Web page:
Worldwide PC shipments totaled 82.6 million units in the fourth quarter of 2013, a 6.9 percent decline from the fourth quarter of 2013—the seventh consecutive quarter of shipment decline, according to IT research firm Gartner.
Fellow analytics firm IDC published similar findings, reporting worldwide PC shipments totaled 82.2 million units in the fourth quarter, representing a year-on-year contraction of 5.6 percent, a shade better than the company’s forecast of a 6 percent slide.
For the full year 2013, unit shipments declined 10 percent from 2012, a record drop that IDC said reflects the changes in mobility and personal computing affecting the market, dragged down particularly by the consumer market.
The Gartner report found Hewlett-Packard and Lenovo have been virtually neck-and-neck for the top global position in the PC market throughout 2013. Lenovo took the lead in the fourth quarter, as it did last quarter, accounting for 18.1 percent of global PC shipments.
Dell continued to maintain the third position and accounted for 11.8 percent of the market, while Acer and Asus's rankings, rounding out the top five, remained unchanged compared with a year ago. Both companies have more focus on tablets, Gartner noted.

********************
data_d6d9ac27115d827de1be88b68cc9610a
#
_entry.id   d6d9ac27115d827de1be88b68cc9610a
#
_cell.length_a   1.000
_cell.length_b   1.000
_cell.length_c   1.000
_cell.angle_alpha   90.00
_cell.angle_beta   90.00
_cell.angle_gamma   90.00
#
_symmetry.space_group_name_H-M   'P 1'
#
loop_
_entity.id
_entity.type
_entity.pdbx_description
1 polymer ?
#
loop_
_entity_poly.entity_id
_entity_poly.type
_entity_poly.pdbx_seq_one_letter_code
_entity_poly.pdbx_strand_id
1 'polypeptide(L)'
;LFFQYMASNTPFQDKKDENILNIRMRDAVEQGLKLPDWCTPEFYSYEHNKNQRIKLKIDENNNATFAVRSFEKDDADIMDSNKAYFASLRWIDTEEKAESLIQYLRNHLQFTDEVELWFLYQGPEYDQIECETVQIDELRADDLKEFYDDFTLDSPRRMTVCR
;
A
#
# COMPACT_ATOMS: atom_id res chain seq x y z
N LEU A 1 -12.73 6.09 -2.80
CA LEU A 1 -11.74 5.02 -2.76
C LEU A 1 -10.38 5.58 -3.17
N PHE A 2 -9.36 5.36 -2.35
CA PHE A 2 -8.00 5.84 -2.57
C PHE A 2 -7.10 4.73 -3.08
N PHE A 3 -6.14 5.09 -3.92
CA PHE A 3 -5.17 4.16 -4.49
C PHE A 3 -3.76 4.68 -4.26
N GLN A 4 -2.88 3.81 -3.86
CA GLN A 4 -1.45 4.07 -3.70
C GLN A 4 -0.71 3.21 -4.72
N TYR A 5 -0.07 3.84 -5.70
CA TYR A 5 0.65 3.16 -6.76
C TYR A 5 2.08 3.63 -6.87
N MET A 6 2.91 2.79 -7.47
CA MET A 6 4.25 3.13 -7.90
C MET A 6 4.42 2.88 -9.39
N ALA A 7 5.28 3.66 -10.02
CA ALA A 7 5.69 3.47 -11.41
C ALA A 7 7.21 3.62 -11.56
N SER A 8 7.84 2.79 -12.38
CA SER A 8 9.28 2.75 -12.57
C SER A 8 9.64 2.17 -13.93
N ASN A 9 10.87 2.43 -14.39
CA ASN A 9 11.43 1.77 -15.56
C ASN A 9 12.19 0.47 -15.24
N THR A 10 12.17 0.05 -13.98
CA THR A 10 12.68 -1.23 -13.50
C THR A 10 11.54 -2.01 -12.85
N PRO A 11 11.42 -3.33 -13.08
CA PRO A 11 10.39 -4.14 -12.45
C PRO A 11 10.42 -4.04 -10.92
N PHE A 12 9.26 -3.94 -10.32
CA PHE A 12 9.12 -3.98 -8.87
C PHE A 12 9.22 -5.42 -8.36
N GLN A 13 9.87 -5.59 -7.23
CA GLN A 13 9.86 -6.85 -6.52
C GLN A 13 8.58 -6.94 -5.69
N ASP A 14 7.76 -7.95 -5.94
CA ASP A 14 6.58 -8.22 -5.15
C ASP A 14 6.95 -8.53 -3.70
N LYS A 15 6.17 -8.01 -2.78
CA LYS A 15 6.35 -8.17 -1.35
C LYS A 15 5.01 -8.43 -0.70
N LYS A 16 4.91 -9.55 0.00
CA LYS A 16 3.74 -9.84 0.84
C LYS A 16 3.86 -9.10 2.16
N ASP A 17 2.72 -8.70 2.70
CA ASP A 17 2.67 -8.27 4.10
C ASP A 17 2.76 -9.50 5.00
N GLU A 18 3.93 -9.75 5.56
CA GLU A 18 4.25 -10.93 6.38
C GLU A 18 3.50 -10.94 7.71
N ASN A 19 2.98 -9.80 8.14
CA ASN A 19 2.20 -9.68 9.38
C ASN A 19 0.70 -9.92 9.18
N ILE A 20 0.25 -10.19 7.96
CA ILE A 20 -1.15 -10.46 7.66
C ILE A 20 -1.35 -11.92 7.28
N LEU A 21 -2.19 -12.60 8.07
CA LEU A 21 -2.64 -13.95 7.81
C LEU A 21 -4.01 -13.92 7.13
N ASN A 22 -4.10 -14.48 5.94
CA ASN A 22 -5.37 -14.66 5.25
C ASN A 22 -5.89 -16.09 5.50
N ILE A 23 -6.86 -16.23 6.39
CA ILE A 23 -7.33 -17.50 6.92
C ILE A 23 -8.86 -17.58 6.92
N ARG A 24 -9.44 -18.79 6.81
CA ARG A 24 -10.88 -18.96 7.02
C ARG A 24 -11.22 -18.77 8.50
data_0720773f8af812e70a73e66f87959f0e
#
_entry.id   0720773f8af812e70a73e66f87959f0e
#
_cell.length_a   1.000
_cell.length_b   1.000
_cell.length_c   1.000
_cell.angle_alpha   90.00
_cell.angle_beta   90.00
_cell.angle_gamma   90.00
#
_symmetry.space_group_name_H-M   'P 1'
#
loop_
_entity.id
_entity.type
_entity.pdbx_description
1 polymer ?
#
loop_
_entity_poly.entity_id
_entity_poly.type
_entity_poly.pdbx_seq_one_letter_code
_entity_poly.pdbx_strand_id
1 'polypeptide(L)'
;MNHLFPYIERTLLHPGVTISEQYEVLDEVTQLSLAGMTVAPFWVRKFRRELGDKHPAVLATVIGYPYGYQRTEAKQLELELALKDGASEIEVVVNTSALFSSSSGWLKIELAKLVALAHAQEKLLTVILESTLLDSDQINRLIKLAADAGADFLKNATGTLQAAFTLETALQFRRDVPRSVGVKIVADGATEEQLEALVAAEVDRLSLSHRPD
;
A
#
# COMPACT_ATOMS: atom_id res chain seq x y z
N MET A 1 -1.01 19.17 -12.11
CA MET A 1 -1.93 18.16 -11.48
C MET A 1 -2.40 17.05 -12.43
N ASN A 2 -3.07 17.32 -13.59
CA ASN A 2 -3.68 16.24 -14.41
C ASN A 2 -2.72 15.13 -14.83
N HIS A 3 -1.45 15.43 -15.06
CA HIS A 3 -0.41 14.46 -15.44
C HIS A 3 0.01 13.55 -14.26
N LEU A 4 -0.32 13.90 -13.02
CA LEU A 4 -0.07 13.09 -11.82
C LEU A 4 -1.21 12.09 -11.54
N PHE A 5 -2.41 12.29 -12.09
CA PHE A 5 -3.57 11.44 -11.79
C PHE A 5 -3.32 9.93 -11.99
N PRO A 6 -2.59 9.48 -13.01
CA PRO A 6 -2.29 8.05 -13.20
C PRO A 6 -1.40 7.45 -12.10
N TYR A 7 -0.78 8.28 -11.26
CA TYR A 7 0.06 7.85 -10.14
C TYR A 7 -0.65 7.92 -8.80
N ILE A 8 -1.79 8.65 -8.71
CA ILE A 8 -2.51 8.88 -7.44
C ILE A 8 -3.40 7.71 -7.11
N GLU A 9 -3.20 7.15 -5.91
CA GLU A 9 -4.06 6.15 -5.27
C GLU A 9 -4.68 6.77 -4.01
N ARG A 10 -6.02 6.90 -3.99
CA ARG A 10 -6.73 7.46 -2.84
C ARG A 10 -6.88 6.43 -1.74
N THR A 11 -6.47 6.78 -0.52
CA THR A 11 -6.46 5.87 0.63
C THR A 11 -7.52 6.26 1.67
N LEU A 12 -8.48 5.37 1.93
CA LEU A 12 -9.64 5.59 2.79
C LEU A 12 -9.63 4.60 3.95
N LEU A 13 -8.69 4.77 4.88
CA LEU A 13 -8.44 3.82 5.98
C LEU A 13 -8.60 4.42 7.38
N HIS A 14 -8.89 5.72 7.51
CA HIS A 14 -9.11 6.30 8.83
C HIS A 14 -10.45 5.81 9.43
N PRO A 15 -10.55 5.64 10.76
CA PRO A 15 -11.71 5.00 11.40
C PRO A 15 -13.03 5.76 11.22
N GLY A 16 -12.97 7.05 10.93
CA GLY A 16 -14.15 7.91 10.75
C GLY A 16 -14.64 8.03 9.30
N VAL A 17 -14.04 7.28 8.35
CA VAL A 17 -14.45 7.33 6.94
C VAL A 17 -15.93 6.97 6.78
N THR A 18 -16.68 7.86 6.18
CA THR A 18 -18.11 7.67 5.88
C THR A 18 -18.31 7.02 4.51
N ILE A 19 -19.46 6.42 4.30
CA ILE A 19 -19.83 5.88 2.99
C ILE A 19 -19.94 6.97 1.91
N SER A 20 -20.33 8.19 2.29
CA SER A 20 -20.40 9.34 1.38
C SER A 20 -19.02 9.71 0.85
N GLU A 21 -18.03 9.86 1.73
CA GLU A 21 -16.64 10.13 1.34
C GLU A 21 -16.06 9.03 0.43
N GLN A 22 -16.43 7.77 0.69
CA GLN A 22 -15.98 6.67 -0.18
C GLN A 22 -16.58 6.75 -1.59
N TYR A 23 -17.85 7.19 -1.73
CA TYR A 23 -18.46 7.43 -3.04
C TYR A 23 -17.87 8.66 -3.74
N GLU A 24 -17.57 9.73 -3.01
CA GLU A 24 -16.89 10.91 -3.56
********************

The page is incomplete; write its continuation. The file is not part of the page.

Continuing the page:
In the U.S., Gartner reported PC shipments totaled 15.8 million units in the fourth quarter of 2013, a 7.5 percent decline from the fourth quarter of 2012. Despite a 10.3 percent decline in shipments, HP continued to be the top vendor in the United States, accounting for 26.5 percent of shipments.
IDC reported that with shipments totaling 17.1 million PCs in the period, the U.S. market contracted by 1.6 percent from the same quarter a year ago. Their report noted consumers' continued wait-and-see approach factored into delayed purchases.
However, the migration from Windows XP to Windows 7 and 8 continued to drive some momentum in the enterprise sector and once again businesses fared better than consumers.
Lenovo took over the top spot in the global PC market, accounting for 16.9 percent of the market. HP moved into the second spot after experiencing shipment decline of 9.3 percent, according to Gartner.
The Gartner report also noted consumers replaced PCs only on an as-needed basis, as many new form factors had limited availability or were priced about the average versus traditional notebooks.
Importantly, tablet devices, especially those running Google’s Android operating system, were a popular holiday present and average selling prices for them continued to decline and attract consumer spending.
"Holiday sales of technology products were strong in the U.S. market, but consumer spending during the holidays did not come back to PCs as tablets were one of the hottest holiday items," Mikako Kitagawa, principal analyst at Gartner, said in a statement. "We think that the U.S. PC market has bottomed out. A variety of new form factors, such as hybrid notebooks, drew holiday shoppers' attention, but the market size was very small at the time. Lowering the price point of thin and light products started encouraging the PC replacement and potentially some PC growth in 2014."